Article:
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‘Women have led the way’ on innovation in law, says CEO

Women have played a key role in creating innovative business and pricing models in the legal profession, according to this chief executive.

user iconMalavika Santhebennur 17 November 2023 NewLaw
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Karen Finch, the CEO of online legal marketplace Legally Yours, said women have always been incentivised to establish innovative start-ups in law because they tend to need greater flexibility and adaptability that traditional firms might not offer.

“It’s innovation by necessity. Women typically need flexible business models, especially when they start a family and have parenting responsibilities,” Ms Finch told Lawyers Weekly ahead of the Women in Law Forum 2023.

“They might see more problems because they don’t fit the status quo of the traditional, patriarchal model that has been built into law firms. They look at ways to create their own models. I think women are usually the first adopters of innovation because they’re looking for different ways to operate outside the traditional legal system.”


Women have adopted different pricing models by moving away from billable hours and charging clients upfront or fixed fees and have also been early adopters of technological tools (long before the COVID-19 pandemic) that enable them to work flexibly, increase access to their services and streamline efficiencies, according to Ms Finch.

These include triaging platforms that gather the client’s information online before consultation, online calendars and booking systems, video conferencing platforms, and automated digital marketing tools.

At the forum, Ms Finch will discuss the current state of the legal start-up ecosystem, how women are driving innovation, the challenges they face and strategies to overcome them.

One challenge is the gender gap in funding for start-ups globally. A recent study by Deloitte Access Economics (commissioned by SBE Australia, which connects female entrepreneurs seeking funding to a global network of investors) found only 22 per cent of Australian start-ups are founded by women.

Furthermore, only 0.7 per cent of all private start-up funding in the financial year 2022 went solely to female founding teams, despite funding growing tenfold between FY18 and FY22.

To combat this, initiatives like the F5 Collective have been established (which Ms Finch participates in) to support female founders – particularly those building high-growth tech ventures.

The Women of Australian Legal Technology Association (WALTA, which sits under the Australian Legal Technology Association) has been formed to increase the visibility of women in legal tech start-ups.

“We’re saying to the profession, there are women-founded legal tech solutions out there and you should be engaging with us,” Ms Finch said.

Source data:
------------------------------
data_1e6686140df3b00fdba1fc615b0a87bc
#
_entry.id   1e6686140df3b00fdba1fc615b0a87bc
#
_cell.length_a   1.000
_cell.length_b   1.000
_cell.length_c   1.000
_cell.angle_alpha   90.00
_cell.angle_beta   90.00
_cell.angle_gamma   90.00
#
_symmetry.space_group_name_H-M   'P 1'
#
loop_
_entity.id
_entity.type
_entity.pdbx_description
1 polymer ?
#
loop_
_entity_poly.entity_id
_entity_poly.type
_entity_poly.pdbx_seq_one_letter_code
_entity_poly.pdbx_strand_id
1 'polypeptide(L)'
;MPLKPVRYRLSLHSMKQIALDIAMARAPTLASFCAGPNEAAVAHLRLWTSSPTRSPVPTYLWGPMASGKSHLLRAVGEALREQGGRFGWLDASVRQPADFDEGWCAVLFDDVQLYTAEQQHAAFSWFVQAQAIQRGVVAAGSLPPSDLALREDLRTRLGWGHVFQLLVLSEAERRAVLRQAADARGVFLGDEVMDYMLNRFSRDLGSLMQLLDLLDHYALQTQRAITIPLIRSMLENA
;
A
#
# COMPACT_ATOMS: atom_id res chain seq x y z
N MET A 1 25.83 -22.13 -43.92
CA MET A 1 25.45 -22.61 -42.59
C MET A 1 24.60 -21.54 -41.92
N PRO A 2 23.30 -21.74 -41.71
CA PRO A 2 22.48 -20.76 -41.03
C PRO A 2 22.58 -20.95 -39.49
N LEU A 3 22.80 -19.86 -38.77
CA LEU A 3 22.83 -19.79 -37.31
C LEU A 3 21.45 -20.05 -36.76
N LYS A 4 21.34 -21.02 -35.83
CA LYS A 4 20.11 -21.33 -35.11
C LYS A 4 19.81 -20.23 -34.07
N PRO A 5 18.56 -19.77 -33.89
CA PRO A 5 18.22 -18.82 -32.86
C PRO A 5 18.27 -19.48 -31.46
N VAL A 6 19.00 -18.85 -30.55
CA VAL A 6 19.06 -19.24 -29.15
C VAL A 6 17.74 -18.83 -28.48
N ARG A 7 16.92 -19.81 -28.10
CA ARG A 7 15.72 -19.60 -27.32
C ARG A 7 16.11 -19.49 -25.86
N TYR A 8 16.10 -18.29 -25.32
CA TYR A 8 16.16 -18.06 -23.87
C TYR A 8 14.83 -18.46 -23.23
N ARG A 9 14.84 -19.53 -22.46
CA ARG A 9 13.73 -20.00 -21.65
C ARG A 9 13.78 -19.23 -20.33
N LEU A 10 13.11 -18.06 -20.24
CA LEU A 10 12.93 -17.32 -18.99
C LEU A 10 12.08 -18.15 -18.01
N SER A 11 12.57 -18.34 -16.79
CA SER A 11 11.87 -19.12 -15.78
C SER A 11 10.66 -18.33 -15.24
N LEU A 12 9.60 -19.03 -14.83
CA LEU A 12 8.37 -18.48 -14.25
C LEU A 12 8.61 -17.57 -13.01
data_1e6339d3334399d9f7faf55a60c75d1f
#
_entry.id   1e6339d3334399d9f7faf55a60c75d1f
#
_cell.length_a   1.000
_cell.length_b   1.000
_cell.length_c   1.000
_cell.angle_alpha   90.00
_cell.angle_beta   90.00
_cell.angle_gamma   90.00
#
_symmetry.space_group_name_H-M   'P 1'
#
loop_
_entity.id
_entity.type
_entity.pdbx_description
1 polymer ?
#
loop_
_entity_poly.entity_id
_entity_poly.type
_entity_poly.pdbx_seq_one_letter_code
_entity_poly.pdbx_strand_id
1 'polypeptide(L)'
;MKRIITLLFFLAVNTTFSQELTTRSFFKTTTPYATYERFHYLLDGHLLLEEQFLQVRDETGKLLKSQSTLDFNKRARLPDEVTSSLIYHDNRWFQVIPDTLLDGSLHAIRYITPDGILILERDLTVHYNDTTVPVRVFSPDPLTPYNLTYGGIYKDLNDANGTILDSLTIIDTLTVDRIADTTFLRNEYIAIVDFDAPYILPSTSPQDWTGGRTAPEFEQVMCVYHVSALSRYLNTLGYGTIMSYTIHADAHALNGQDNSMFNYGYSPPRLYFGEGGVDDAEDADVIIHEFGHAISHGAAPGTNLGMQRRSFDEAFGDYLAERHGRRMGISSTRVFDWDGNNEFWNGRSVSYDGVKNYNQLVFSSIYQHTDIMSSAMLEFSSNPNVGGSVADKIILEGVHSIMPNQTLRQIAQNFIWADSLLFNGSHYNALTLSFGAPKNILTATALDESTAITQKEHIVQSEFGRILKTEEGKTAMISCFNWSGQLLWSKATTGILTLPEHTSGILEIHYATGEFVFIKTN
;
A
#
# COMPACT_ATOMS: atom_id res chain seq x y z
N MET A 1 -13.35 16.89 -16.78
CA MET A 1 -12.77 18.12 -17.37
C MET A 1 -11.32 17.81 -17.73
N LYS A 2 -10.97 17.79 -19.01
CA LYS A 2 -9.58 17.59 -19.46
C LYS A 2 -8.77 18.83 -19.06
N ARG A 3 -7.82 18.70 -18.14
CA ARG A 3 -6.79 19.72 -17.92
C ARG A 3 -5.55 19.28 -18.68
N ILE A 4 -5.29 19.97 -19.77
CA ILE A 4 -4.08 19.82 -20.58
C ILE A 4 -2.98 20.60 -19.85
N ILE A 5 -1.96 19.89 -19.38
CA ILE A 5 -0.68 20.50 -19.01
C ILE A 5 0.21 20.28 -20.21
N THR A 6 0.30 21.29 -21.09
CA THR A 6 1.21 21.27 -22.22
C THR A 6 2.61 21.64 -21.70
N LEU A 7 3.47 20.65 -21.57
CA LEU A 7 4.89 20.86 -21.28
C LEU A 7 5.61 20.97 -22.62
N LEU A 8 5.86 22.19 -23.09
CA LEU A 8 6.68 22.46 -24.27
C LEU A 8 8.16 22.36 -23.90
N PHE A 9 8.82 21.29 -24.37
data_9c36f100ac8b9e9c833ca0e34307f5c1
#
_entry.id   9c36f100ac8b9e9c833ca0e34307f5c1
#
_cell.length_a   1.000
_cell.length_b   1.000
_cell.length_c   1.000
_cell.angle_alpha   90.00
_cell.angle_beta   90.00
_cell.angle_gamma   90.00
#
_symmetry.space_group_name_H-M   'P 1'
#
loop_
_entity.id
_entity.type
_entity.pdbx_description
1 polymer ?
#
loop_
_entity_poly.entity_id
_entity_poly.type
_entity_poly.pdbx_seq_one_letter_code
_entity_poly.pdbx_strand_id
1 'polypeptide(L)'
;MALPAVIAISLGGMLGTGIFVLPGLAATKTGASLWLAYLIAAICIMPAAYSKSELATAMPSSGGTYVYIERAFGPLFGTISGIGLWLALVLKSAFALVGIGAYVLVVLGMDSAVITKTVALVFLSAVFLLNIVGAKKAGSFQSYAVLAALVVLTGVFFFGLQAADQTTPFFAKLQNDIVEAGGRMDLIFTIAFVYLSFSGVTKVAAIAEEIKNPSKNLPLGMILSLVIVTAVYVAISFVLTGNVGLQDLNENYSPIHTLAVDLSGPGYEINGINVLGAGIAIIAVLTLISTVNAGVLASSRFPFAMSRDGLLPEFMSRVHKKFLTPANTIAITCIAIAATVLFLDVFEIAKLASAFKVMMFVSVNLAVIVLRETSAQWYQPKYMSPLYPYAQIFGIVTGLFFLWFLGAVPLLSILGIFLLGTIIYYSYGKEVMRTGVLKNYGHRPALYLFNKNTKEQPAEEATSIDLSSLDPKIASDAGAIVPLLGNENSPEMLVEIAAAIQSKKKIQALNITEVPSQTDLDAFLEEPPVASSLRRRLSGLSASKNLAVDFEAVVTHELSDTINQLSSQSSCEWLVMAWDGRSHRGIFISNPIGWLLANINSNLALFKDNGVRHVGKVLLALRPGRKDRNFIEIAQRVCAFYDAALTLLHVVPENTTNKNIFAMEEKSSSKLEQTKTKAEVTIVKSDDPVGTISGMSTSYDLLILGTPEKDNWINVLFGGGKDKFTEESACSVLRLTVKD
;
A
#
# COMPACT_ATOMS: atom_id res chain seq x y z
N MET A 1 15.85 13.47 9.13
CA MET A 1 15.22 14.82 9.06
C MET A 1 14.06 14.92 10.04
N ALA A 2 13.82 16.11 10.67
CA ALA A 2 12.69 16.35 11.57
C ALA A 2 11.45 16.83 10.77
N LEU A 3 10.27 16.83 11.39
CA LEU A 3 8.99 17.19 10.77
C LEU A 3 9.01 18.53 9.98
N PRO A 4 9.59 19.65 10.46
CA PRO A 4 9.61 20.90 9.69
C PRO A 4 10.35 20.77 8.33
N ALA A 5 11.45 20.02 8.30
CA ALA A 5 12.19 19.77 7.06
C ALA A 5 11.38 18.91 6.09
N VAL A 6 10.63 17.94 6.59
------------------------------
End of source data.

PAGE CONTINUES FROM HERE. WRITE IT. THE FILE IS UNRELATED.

“We’re building a directory at the moment where members of the profession can come in and see who we are, what we do, and how they can interact with us. We’re also looking at how we can accredit them to be WALTA-approved because they’ve engaged with women and shown that they’re serious about diversity and inclusion.”

Additionally, women face implicit gender bias in questions investors ask them when they pitch their start-ups.

In a recent report on women in start-ups, Hall & Wilcox cited Dr Dana Kanze, assistant professor of organisational behaviour at London Business School, who gave a TED talk in October 2017 about why female entrepreneurs receive less funding.

She stumbled across a social psychological theory by Professor Tory Higgins called “regulatory focus”, which differentiates between promotion motivations and prevention motivations.

While the former emphasises accomplishments and encourages growth, the latter is concerned with losses, staying afloat, and maintaining the status quo, and underscores safety, responsibility, and security needs.

Dr Kanze’s analysis found that while men and women use similar amounts of promotion and prevention language in their pitches, 67 per cent of questions posed to males were promotion-focused, while 66 per cent of questions posed to female entrepreneurs were prevention-focused.

When asked how to remove this gender bias, Ms Finch said “calling it out” and providing education to investors are key.

“I think a lot of this bias is unconscious,” she said.

“So, we need to invest in education. Help them recognise if they’re tapping into an unconscious bias with a female founder. Ensure that they consciously understand that there is a difference in their line of questioning.

“Then we can educate them on how to alter their line of questioning.”

Ms Finch encouraged female founders to find a mentor who can instil confidence and enable them to directly address investors and control their narrative.

To hear more from Karen Finch on how women can break down barriers and thrive in the legal start-up ecosystem, come along to the Women in Law Forum 2023.

It will be held on Thursday, 23 November, at Crown Melbourne.

Click here to book your tickets and don’t miss out!

For more information, including the agenda and speakers, click here.